With a bad ignition coil – Your car engine may suffer from sudden stalling or hard starting conditions.
An ignition coil is a transformer which is used to convert and provide the spark plug with enough electricity so that it creates a spark and starts the engine. It is a key component of the car’s ignition system and if found faulty, your car will not start.
Any problem with the ignition coil wouldn’t allow the car to start making drivers believe that there is some serious problem with the engine, whereas its just the ignition coil which needs to be replaced. In this article, we will look at the symptoms of the bad ignition coil and what preventive steps one could take a long life of the ignition coil.
The Function of the Ignition Coil
The purpose of the car’s ignition system is to produce a high voltage from the car’s battery and transfer this voltage to the spark plugs. Using the voltage, the spark plug will ignite the fuel-air mixture and start the engine.
The ignition coil is basically a high voltage, a low current transformer that extracts voltage from the car’s 12-volt battery and converts it into 25-30,000 volts which are needed by the spark plug to ignite.
Signs of a bad ignition coil
The most common problems with a bad ignition coil are misfires. Misfires can result in further damages to other parts like the catalytic converter or the O2 sensors. Misfires are absolutely a thing to fix as soon as possible, to not damage other parts.
Moderns engines have multiple spark plugs on each cylinder and each spark plug has a dedicated ignition coil. Each ignition coil is either connected directly or through wires. There are some common problems which are faced if the ignition coil is faulty and we will look at some of them here:
1. Check Engine Light
The check engine light illuminates whenever there is some problem with the engine. Since the ignition coil directly affects the engine’s functionality, the check engine light starts blinking if there is a problem with the coil. If you have noticed any of the below-mentioned symptoms along with check engine light, then most likely the issue is with the ignition coil.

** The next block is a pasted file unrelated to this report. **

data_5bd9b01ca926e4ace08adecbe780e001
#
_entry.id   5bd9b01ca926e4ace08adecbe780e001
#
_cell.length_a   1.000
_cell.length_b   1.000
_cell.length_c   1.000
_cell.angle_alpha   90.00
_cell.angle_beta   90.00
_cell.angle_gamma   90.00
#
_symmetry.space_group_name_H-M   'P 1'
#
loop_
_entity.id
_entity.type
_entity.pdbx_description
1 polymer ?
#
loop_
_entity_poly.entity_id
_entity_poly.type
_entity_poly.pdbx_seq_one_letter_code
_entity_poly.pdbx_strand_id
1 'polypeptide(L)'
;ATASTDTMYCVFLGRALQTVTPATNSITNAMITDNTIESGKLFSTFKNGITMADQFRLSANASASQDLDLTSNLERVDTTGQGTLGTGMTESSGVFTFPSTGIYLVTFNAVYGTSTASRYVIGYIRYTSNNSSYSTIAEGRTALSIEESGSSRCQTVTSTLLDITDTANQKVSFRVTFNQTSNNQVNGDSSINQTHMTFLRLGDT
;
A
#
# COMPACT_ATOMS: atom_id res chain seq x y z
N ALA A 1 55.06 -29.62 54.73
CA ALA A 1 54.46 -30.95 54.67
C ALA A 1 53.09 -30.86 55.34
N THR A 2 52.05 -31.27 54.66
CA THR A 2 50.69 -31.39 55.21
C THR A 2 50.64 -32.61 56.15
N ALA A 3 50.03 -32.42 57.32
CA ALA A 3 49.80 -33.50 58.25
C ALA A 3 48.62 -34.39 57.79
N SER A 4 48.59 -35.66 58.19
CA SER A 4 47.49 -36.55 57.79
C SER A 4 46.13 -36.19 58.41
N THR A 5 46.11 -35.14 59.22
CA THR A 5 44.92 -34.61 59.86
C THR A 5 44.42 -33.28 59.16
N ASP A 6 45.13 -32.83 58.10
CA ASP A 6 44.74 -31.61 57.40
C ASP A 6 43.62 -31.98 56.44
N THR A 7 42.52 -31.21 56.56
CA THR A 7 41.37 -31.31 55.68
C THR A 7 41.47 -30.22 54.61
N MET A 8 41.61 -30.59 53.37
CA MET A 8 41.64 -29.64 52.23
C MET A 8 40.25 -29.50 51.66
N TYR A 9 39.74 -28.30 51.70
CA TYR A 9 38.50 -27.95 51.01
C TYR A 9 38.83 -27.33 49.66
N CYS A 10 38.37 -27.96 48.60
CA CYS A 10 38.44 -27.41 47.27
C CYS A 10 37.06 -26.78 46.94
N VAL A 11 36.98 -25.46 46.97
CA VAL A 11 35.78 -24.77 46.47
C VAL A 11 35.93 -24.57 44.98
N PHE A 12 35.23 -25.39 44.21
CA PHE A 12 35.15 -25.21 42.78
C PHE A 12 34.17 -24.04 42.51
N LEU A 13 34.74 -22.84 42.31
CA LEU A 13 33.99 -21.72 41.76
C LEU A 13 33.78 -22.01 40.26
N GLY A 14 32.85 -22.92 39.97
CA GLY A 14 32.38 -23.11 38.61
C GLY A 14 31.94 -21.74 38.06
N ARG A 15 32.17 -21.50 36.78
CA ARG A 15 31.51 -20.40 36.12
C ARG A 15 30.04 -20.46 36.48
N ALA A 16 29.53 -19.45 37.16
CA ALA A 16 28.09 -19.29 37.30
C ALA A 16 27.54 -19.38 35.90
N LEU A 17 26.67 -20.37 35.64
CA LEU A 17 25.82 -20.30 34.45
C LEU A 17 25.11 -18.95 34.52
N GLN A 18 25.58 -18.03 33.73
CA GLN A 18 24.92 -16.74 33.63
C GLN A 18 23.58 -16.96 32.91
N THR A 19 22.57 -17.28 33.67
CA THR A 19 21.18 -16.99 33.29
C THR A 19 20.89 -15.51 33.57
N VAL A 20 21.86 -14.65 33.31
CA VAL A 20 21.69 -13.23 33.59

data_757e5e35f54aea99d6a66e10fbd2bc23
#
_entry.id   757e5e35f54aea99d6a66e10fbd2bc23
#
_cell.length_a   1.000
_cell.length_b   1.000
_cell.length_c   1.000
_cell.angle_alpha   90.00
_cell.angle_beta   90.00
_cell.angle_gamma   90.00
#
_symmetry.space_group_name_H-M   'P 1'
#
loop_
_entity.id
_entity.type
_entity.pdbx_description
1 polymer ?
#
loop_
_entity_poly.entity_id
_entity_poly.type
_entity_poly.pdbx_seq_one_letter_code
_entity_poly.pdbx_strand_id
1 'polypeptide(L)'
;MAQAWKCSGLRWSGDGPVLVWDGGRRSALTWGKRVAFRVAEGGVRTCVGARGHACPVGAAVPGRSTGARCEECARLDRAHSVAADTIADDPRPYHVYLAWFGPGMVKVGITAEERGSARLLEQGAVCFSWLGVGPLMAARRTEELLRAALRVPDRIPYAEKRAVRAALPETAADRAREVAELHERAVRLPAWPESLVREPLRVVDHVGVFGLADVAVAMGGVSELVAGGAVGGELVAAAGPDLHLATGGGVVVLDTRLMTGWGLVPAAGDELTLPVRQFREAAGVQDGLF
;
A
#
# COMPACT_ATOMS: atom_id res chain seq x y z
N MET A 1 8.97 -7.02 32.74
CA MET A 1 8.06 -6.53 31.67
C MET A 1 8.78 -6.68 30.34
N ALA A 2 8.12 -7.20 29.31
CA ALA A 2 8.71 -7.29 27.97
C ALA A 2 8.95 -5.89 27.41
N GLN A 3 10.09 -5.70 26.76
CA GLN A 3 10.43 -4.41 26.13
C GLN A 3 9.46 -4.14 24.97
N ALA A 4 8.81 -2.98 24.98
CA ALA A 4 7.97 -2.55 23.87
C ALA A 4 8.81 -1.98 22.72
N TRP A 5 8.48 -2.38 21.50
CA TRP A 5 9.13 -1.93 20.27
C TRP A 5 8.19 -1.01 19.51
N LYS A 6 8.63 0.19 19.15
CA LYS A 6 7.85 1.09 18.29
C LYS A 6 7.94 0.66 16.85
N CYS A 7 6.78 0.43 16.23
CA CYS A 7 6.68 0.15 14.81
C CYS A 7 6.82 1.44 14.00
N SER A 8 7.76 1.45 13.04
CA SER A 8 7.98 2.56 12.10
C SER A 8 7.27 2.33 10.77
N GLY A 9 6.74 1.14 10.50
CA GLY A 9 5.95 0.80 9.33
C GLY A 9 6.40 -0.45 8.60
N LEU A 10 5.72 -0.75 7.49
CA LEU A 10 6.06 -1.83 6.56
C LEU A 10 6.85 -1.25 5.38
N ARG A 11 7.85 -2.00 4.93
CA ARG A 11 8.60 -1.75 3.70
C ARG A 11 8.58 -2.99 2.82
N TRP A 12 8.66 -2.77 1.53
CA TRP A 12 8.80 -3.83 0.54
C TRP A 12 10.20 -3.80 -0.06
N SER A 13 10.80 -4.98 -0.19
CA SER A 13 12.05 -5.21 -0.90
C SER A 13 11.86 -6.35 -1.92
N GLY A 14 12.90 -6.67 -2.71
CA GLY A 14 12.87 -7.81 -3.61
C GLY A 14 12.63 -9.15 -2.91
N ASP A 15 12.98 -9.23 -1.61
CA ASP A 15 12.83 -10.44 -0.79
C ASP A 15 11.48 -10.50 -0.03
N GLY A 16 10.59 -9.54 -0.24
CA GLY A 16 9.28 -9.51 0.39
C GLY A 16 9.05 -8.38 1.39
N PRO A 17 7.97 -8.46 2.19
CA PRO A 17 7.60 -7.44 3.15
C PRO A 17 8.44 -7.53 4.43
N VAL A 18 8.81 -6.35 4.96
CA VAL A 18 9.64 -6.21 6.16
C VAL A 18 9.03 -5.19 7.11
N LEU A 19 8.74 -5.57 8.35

2. Engine Backfires
Engine backfiring is noticed at early stages of ignition coil failure. The backfiring occurs when the internal combustion cylinder has unused fuel remaining and it flows through the exhaust pipe. This also results in black smoke coming out the exhaust pipe and bad smell of gasoline indicating that there could be a problem with the ignition coil. It is recommended to fix this problem right away to avoid damage to the exhaust system.
3. Engine Stalling
Driving at a regular speed, if you notice that your engine stalls after a couple of miles, then there is a possibility that the ignition coil is faulty. Engine stalling occurs when the ignition coil supplies irregular current to the spark plug. If not fixed right away, your car might completely stop after a few miles.
4. Poor Fuel Economy
Due to a faulty ignition coil, more power is supplied to the spark plug and as a result, the engine will use more fuel. This causes a drop in the mileage indicating that the ignition coil needs to be checked.